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Scholars at a panel discussion held at the African Union (AU) reiterated their demand for the advocacy of Pan Africanism and its values and benefits to bring about oneness among the societies on the continent. The need for Africans to know each other better was underlined at the panel.
As part of the celebrations of the Golden Jubilee of the Organization of African Unity (OAU)/ African Union (AU), a panel discussion on Pan Africanism and the AU’s Quest for Political Unity was held on March 21, at the AU headquarters. Three scholars from the Addis Ababa University (AAU), the oldest university in the nation and the initiator of the panel discussion, the AU and the Institute of Security Studies (ISS), held discussions on Pan Africanism, the history, challenges, limitations and achievements of the OAU/AU.
Pan Africanism has its roots in the struggle of the African people against enslavement and colonization. The movement, as a movement of liberation, has encouraged freedom fighters to engage in armed struggle to liberate Africa and, as a movement of integration, has consistently advocated African unity in the post colonial era, according to panelists. Nevertheless, the issue of Pan Africanism has always been raised and discussed by high political officials. Generations to come have many things to learn from the movement and actors of this movement; former freedom fighters, they said. Panelists further insisted that the values of the movement spread to the grassroots level to bring about practical unity and integrity among the societies on the continent. “We need to embrace Pan Africanism as a value at this period of Africa,” said Wafula Okumu, a Pan Africanist from the AU, quoting a 2008 AU publication and an article published in the International Studies Journal. “The AU should challenge African institutions, from elementary schools to universities, to have courses that have components strictly reflecting and dictating Pan Africanism, while making forums like this available,” He said.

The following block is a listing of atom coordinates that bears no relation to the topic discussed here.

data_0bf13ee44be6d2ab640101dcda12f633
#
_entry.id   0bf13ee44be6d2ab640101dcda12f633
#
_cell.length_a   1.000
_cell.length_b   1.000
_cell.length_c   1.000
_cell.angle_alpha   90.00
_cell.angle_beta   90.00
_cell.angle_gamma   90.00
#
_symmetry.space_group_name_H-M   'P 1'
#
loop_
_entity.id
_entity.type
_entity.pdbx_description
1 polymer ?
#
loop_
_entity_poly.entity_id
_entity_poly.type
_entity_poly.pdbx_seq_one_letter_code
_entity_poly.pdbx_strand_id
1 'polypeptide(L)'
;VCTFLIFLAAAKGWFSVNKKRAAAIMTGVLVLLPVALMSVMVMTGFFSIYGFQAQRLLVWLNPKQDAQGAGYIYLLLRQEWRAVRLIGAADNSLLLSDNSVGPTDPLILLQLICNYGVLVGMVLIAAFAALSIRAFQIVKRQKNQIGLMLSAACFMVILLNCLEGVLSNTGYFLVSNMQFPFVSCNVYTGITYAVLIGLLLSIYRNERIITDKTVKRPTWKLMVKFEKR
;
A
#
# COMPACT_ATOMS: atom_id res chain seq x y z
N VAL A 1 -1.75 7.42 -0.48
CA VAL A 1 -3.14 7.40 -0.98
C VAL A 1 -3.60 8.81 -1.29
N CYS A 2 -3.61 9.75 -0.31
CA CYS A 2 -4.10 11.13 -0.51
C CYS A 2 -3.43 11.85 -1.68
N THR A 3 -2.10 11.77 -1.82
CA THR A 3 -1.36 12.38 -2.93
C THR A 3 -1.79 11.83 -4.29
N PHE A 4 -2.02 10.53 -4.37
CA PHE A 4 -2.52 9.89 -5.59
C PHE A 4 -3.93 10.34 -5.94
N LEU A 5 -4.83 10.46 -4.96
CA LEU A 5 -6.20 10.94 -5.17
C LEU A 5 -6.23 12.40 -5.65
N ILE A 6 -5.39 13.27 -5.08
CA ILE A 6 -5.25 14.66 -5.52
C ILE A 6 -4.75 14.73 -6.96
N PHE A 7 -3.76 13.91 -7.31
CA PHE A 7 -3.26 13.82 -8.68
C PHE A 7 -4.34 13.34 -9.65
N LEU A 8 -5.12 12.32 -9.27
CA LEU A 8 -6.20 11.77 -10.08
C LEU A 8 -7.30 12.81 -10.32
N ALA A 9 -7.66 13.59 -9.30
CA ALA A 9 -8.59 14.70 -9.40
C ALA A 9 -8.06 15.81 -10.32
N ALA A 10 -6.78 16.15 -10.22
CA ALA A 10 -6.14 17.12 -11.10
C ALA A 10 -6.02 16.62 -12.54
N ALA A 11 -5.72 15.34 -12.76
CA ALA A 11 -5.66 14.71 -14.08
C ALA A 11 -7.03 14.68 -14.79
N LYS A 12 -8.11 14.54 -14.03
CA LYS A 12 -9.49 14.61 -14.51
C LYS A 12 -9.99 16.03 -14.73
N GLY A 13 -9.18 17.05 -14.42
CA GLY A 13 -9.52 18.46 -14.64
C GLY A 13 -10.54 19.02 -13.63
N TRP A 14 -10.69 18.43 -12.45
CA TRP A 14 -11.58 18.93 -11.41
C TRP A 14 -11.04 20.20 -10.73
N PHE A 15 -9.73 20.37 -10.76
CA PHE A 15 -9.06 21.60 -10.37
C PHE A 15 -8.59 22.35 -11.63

One of the challenges for the oneness among Africans and the promotion of Pan Africanism is lack of [Pan Africanist] values that define who an African is. “We Africans don’t know each other,” said Cham Ugala Uriat (Ambassador), Inspector General at MoFA. “As an Ethiopian you go to West Africa, and you meet somebody who asks you where you are from.” According to him, this is common even within the country. “When I walk along the streets of Addis, somebody will ask me where I am from. We are just at that level,” Cham told the gathering. “If we talk about unity and if we really mean it, I think we have to address our people at the grassroots level.”
The other issue that is eroding unity is visa issues, according to Wafula. “It is more difficult for an African to go to another African country than to Europe, “he stated.
Meanwhile, the panelists called for the AU to develop a new paradigm that understands African problems from African perspectives and to come up with solutions – African solutions. “What we have seen in the past is that the continent’s problems have been perceived from the western point of view, and because of that, the solutions we have had was based on what they think Africa was, which often ended up causing catastrophe,” noted a panelist.
At the panel, the contribution that Ethiopia, the oldest independent African Nation, made both for Pan Africanism and the AU was praised by Erastus Mwencha, Deputy Commissioner for the AU, who noted that, at the end of the 50th Year Golden Jubilee next year in May, the AU would host the 8th Pan African Congress. “Ethiopia has paid the ultimate price in many ways for freedom and justice for the continent,” he said.